Cadillac's new CTS is facing stiff competition from its European rivals. So is it up to the challenge?
The CTS really has to stand out if it’s to succeed in an extremely competitive sector packed with talented cars. On the face of it, the newcomer makes a good impression. It looks sharp, is packed with kit and is a spacious and refined cruiser. But it’s let down by low-quality cabin materials and a firm ride. The biggest hurdle for potential Cadillac buyers, though, is the lack of a diesel engine in the line-up
Think Cadillac, and one word springs to mind – big! The cars, the country they are built in and the characters who drive them are all larger than life. However, since the brand entered the UK market in 2005, its sales figures have been tiny, and languished firmly at the other end of the size scale.
In an attempt to reverse the trend, a raft of new models is being launched. We’ve already been impressed by the new entry-level BLS, based on the Saab 9-3.
Now it’s the turn of the CTS. Set to go head-to-head with prestige competitors such as the BMW 5-Series, it’s certainly got a fight on its hands. So, is the new Cadillac up to the transatlantic challenge?
Based on looks alone, the CTS should be a winner. Sharp lines and plenty of road presence turn heads. At the front is a prominent grille and distinctive vertical headlights, while the flanks have a gently rising waistline.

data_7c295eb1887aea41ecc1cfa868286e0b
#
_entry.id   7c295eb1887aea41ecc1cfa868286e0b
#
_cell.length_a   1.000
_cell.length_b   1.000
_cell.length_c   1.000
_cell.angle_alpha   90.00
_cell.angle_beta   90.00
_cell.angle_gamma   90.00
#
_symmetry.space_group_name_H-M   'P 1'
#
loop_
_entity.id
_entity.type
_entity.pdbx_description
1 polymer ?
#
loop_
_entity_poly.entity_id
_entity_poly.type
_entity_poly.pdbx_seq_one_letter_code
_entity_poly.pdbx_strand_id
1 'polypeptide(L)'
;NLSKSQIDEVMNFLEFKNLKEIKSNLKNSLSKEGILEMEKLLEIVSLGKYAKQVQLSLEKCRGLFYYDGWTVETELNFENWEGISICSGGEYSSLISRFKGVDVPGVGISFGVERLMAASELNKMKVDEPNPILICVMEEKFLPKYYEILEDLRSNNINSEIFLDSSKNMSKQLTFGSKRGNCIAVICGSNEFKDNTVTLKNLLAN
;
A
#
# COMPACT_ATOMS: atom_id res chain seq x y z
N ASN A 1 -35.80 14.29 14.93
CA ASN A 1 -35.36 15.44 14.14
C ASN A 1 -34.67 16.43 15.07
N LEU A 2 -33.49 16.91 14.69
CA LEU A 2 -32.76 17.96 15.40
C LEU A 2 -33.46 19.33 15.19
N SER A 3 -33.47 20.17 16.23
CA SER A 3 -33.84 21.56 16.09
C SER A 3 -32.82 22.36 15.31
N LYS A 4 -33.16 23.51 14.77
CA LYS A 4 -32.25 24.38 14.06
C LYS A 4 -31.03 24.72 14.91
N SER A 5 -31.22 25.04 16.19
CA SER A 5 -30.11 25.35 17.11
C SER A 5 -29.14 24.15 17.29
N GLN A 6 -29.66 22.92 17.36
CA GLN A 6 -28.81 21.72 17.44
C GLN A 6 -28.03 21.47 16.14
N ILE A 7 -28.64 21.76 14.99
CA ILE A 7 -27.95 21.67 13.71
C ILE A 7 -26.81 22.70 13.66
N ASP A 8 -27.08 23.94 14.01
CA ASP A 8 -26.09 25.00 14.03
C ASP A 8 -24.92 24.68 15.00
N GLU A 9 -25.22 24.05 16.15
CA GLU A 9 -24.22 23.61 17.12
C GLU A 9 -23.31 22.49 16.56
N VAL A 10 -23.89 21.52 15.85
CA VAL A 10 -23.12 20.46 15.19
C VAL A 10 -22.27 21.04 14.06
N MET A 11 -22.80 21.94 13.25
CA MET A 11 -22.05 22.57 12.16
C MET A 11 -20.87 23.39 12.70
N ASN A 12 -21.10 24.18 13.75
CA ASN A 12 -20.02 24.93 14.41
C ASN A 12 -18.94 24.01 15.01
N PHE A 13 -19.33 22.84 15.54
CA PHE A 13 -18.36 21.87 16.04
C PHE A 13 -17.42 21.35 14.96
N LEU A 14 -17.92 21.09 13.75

At the back there’s a pair of eye-catching clear lamps and large LED strips for the brake lights and foglamps. Chrome details such as the front wing vents and alloy wheels remind you of the Cadillac’s American roots.
The interior is equally striking, and extremely spacious, too. Get behind the wheel, and you’re confronted by a logical dashboard layout which features cowled dials, leather trim and a retractable colour screen for the sat-nav. Unfortunately, this impressive display can’t compensate for the below-par finish. The quality of the shiny plastics falls well behind that of rivals from Germany and Japan.
Out on the road, the CTS is more convincing. The 3.6-litre V6 is powerful, smooth and willing to rev, which is vital when you consider that the peak torque figure of 374Nm doesn’t arrive until 5,200rpm. Only the slow-witted six-speed automatic gearbox really hampers your progress.
Turn into a corner and you won’t experience the roll and pitch normally associated with US-built cars. Thanks to its sports suspension, grip is good, and although the steering lacks feel, it’s direct. One downside of the stiff springs is that bumps and potholes easily upset the Caddy’s composure. However, for those wanting more comfort, there is the option of a softer chassis set-up.
In the near future, buyers will also be able to specify a four-wheel-drive transmission or a more economical 208bhp 2.8-litre V6 petrol unit. Sadly, though, Cadillac’s new 250bhp diesel won’t arrive until well into 2009.
Rival: BMW 530i There are virtually no chinks in the 5-Series’ armour. Its 3.0-litre engine is smooth and powerful, build quality is superb and the chassis is the most composed in the class. Where the BMW can’t compete with the CTS is on price.